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Procedure to evaluate alternatives to transit bus replacement Khasnabis, Snehamay ; Naseer, Mubashir

By: Khasnabis, SnehamayContributor(s): Naseer, MubashirPublication details: Transportation Research Record, 2000Description: nr 1731, s. 51-60Subject(s): USA | Bus | Maintenance | | Repair | | Cost benefit analysis | Investment | Alternative | 111 | 02Bibl.nr: VTI P8167:1731Location: Abstract: The addition of new buses to a transit agency's fleet is a capital-intensive project. In an average year, more than 3,500 buses are purchased by Federal Transit Administration grantees. The annual cost of bus replacement easily exceeds $1 billion. A procedure to evaluate alternatives to bus replacement is presented. Two generic alternatives are identified--rehabilitation and remanufacturing. The former approach focuses on the repair of engines and machine components. The latter approach is to restore a vehicle's structural integrity. The evaluation procedure is based on economic principles and quantifies the benefits and costs associated with postponing a bus replacement, either by rehabilitation or remanufacturing. A modified benefit-to-cost ratio (B/C) technique is proposed that incorporates intangible benefits and disbenefits, as well as a risk penalty associated with the extended use of an older bus. As an alternative to computing the B/C, the recommended approach is to estimate the maximum investment that can be justified in a rehabilitation or remanufacturing project using the derived benefits. An affordability index is developed that is sensitive to the risk penalty used. Numerous examples are presented to demonstrate the application of the proposed procedure. Finally, a set of guidelines is presented to assist transit agencies in determining the economic viability of postponing a new-bus purchase by rehabilitating or remanufacturing an older bus.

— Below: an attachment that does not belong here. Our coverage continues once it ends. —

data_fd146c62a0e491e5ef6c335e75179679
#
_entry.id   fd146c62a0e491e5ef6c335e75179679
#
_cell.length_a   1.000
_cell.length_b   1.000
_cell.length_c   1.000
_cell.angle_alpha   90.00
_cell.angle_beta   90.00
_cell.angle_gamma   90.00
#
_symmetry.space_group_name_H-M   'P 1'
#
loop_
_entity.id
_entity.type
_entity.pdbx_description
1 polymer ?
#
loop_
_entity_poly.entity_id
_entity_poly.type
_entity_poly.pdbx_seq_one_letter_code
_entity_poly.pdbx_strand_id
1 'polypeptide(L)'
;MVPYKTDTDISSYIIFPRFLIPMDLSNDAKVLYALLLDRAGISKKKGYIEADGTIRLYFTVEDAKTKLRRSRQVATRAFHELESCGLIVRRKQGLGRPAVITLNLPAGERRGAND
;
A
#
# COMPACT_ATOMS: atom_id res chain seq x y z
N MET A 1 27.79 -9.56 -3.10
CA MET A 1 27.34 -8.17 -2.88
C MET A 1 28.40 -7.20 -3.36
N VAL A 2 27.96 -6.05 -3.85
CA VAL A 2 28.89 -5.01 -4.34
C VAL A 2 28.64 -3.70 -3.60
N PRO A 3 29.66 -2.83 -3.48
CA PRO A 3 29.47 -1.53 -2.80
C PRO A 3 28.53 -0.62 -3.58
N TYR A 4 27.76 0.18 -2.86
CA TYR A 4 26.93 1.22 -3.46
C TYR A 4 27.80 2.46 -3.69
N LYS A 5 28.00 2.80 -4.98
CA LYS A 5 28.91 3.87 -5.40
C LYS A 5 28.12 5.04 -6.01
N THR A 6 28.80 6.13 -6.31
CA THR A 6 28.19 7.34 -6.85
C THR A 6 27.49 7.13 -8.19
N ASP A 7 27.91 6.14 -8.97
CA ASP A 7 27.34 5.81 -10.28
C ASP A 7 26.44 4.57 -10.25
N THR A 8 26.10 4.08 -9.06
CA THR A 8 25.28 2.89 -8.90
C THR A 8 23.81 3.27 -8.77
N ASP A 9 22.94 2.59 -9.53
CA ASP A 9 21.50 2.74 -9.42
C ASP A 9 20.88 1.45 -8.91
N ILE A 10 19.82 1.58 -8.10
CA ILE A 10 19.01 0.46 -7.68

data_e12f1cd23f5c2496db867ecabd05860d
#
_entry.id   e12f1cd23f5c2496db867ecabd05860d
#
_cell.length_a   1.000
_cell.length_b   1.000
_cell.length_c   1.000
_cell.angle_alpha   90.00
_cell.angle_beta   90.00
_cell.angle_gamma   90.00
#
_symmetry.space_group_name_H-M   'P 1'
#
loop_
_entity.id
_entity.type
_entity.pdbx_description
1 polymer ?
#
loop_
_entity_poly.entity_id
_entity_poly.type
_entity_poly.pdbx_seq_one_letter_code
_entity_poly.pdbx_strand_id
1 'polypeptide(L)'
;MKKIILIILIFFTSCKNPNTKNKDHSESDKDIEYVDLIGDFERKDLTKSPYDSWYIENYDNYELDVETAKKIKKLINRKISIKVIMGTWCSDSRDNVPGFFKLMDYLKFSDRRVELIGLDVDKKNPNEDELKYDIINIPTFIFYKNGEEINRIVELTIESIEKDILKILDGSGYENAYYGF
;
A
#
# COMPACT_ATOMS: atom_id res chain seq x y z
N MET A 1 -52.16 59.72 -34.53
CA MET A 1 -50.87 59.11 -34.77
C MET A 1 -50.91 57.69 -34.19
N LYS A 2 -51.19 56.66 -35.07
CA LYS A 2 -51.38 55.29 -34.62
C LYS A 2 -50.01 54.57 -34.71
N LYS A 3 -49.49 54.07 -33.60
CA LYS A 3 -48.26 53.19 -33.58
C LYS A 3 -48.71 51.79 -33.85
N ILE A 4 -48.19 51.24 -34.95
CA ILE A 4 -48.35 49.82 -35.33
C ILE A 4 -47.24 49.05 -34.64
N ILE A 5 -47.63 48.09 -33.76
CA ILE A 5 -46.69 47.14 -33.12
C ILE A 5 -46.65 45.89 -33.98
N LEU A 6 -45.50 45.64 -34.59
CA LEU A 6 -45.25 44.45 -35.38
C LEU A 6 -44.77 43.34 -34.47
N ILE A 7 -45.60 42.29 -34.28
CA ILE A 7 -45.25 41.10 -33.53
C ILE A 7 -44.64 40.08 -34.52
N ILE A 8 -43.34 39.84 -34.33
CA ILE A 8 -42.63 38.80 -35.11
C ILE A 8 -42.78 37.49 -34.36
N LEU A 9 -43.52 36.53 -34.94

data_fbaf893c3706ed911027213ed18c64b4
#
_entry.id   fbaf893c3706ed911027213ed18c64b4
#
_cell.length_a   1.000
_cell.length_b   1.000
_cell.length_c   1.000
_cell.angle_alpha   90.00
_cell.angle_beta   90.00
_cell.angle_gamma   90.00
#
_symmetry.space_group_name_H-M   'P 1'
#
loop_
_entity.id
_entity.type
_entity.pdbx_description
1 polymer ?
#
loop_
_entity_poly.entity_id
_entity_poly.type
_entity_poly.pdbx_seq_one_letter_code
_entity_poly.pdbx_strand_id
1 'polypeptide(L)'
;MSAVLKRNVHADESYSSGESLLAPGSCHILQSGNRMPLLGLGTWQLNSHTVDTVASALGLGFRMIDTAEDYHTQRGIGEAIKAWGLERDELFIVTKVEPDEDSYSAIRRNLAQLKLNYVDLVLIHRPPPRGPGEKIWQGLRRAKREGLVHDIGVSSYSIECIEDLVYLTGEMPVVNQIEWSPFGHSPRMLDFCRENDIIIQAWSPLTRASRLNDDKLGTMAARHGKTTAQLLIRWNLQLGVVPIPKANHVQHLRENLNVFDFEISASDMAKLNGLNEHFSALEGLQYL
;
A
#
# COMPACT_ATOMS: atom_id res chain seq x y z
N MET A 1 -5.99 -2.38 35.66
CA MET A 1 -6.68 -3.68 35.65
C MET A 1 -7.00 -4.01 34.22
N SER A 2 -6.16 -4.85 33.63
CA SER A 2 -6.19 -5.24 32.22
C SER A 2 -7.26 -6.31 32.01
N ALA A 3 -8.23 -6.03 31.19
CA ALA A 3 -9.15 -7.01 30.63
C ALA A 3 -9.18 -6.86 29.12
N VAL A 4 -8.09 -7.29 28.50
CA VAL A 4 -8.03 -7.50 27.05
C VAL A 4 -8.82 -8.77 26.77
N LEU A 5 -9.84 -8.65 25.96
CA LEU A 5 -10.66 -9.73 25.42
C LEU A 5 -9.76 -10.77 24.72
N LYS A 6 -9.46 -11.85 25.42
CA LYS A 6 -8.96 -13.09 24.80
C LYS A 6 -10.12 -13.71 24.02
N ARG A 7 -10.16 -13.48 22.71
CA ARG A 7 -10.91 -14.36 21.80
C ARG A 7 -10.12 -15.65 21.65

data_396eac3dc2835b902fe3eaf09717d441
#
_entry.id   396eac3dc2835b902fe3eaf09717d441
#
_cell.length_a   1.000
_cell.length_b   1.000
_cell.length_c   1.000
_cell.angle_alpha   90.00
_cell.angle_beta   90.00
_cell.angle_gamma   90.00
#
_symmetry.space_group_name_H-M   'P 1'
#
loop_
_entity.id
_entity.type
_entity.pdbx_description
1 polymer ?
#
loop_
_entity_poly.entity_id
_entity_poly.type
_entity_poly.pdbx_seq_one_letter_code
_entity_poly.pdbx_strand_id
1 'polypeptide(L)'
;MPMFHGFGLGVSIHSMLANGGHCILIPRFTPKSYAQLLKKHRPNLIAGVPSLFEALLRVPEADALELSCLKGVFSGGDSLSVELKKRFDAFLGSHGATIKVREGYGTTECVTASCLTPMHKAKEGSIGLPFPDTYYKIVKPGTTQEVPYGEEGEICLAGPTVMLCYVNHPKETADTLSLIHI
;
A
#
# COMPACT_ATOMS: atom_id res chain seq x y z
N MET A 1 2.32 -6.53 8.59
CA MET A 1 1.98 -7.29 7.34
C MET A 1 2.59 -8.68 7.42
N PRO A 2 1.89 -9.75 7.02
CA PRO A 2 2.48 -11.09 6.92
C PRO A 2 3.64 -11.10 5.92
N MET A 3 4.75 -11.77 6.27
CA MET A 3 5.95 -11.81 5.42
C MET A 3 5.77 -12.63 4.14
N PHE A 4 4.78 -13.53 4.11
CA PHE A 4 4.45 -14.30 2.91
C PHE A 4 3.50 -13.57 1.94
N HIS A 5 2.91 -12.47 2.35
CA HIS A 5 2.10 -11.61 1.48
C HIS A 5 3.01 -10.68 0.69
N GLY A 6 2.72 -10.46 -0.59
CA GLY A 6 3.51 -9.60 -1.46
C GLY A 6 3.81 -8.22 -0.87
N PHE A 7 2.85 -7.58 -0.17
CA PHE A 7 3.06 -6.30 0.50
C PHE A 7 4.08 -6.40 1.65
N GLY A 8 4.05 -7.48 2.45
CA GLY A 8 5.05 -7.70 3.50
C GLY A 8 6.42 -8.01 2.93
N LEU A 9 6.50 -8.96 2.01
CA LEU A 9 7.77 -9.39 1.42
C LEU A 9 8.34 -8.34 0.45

Item type: Reports, conferences, monographs
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The addition of new buses to a transit agency's fleet is a capital-intensive project. In an average year, more than 3,500 buses are purchased by Federal Transit Administration grantees. The annual cost of bus replacement easily exceeds $1 billion. A procedure to evaluate alternatives to bus replacement is presented. Two generic alternatives are identified--rehabilitation and remanufacturing. The former approach focuses on the repair of engines and machine components. The latter approach is to restore a vehicle's structural integrity. The evaluation procedure is based on economic principles and quantifies the benefits and costs associated with postponing a bus replacement, either by rehabilitation or remanufacturing. A modified benefit-to-cost ratio (B/C) technique is proposed that incorporates intangible benefits and disbenefits, as well as a risk penalty associated with the extended use of an older bus. As an alternative to computing the B/C, the recommended approach is to estimate the maximum investment that can be justified in a rehabilitation or remanufacturing project using the derived benefits. An affordability index is developed that is sensitive to the risk penalty used. Numerous examples are presented to demonstrate the application of the proposed procedure. Finally, a set of guidelines is presented to assist transit agencies in determining the economic viability of postponing a new-bus purchase by rehabilitating or remanufacturing an older bus.

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